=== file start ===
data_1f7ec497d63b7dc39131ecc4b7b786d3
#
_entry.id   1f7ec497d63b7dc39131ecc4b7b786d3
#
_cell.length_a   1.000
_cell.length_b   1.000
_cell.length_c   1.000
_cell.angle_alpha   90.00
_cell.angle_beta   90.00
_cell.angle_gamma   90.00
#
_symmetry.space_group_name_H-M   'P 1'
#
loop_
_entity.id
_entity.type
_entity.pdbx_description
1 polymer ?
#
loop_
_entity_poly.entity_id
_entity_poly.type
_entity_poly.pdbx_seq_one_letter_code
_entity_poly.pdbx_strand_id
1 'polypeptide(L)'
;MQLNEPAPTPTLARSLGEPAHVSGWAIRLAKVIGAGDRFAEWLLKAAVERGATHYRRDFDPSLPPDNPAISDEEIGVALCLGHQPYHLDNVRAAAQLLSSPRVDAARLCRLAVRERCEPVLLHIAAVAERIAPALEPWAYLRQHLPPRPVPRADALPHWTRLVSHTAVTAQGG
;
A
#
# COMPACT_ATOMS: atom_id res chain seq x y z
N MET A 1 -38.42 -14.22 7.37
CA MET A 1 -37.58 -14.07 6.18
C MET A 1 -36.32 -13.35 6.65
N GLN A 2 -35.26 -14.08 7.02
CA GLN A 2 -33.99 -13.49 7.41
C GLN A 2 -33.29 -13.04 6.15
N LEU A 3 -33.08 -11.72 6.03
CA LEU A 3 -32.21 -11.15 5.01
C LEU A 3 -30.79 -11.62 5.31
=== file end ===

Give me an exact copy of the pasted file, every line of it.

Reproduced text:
data_1f7ec497d63b7dc39131ecc4b7b786d3
#
_entry.id   1f7ec497d63b7dc39131ecc4b7b786d3
#
_cell.length_a   1.000
_cell.length_b   1.000
_cell.length_c   1.000
_cell.angle_alpha   90.00
_cell.angle_beta   90.00
_cell.angle_gamma   90.00
#
_symmetry.space_group_name_H-M   'P 1'
#
loop_
_entity.id
_entity.type
_entity.pdbx_description
1 polymer ?
#
loop_
_entity_poly.entity_id
_entity_poly.type
_entity_poly.pdbx_seq_one_letter_code
_entity_poly.pdbx_strand_id
1 'polypeptide(L)'
;MQLNEPAPTPTLARSLGEPAHVSGWAIRLAKVIGAGDRFAEWLLKAAVERGATHYRRDFDPSLPPDNPAISDEEIGVALCLGHQPYHLDNVRAAAQLLSSPRVDAARLCRLAVRERCEPVLLHIAAVAERIAPALEPWAYLRQHLPPRPVPRADALPHWTRLVSHTAVTAQGG
;
A
#
# COMPACT_ATOMS: atom_id res chain seq x y z
N MET A 1 -38.42 -14.22 7.37
CA MET A 1 -37.58 -14.07 6.18
C MET A 1 -36.32 -13.35 6.65
N GLN A 2 -35.26 -14.08 7.02
CA GLN A 2 -33.99 -13.49 7.41
C GLN A 2 -33.29 -13.04 6.15
N LEU A 3 -33.08 -11.72 6.03
CA LEU A 3 -32.21 -11.15 5.01
C LEU A 3 -30.79 -11.62 5.31